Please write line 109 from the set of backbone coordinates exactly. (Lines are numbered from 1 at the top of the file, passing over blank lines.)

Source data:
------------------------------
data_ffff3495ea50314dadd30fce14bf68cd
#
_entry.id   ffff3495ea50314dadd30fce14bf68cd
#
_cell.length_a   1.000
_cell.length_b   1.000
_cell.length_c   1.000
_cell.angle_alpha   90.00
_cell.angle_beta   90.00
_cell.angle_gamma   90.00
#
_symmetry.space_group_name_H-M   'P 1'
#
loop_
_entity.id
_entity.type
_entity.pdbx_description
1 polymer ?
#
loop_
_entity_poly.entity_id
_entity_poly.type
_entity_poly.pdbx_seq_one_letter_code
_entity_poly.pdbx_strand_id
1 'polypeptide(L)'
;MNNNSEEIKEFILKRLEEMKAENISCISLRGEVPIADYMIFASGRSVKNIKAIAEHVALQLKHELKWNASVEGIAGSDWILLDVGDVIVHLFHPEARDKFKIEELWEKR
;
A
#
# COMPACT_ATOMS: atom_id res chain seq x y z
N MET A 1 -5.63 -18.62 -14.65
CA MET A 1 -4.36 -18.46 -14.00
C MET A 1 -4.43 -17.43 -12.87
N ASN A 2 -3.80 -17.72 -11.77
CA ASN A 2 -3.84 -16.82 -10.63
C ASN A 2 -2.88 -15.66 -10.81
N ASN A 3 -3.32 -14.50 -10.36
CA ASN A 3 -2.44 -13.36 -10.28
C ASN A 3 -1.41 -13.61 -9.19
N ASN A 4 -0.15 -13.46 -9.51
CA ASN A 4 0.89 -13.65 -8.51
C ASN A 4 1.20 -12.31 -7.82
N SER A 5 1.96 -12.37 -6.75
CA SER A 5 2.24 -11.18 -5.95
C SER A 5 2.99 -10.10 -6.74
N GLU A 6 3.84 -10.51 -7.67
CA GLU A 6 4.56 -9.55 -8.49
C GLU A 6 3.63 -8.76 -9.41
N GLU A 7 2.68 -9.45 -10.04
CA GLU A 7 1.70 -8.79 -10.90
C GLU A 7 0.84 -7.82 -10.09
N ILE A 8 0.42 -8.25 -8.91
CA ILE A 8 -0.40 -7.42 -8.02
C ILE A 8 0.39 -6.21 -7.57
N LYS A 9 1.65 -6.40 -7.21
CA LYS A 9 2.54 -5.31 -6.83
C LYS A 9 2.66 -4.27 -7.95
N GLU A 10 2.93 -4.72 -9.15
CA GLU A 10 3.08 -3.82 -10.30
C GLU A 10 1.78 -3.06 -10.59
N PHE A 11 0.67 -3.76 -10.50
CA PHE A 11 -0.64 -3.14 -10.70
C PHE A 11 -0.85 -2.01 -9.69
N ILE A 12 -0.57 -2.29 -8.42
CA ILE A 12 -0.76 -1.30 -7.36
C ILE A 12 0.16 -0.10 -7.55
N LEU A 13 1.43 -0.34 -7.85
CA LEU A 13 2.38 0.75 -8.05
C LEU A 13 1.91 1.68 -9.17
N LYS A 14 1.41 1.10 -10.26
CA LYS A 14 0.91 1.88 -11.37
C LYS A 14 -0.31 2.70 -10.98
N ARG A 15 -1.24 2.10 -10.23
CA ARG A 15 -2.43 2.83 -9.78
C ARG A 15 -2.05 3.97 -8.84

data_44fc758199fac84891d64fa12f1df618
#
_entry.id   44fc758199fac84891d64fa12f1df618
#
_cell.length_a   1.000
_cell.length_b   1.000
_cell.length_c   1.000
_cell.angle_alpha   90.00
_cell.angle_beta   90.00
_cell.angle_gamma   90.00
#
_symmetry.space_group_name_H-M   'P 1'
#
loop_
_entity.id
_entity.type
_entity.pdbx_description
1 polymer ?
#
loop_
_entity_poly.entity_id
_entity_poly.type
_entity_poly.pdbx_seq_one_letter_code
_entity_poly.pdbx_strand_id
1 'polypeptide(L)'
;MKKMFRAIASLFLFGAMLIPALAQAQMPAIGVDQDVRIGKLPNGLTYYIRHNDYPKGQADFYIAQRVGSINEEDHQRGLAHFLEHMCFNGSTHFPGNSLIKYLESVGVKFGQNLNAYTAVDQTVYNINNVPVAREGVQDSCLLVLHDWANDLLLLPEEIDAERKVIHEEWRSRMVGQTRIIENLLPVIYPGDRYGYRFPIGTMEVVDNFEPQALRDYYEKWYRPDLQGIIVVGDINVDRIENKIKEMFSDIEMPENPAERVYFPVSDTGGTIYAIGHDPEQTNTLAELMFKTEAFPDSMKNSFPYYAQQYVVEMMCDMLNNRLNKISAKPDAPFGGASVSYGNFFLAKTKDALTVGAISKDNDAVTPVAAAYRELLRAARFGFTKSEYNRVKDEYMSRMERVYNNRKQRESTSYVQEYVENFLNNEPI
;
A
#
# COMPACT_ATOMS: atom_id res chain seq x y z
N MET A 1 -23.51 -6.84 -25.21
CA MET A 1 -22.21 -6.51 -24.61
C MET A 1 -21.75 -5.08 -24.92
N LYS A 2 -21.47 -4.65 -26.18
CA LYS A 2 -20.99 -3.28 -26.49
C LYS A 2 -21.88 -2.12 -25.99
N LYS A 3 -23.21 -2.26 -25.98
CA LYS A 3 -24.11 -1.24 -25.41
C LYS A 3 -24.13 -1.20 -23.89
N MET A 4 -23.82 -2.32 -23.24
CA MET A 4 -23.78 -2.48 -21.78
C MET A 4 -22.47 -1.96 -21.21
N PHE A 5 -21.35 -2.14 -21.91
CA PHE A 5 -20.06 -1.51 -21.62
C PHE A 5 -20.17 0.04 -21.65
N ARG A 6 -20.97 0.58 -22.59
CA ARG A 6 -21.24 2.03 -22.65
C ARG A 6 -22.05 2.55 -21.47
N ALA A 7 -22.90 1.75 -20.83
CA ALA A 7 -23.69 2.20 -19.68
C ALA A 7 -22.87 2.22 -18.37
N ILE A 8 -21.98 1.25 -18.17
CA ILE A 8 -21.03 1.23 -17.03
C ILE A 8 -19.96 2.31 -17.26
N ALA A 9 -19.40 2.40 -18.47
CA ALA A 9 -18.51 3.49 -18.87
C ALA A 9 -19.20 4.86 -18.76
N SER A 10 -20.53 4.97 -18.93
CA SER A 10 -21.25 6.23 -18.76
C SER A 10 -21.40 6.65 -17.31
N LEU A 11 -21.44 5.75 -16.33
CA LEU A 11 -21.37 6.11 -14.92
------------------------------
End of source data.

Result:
N LYS A 2 -21.47 -4.65 -26.18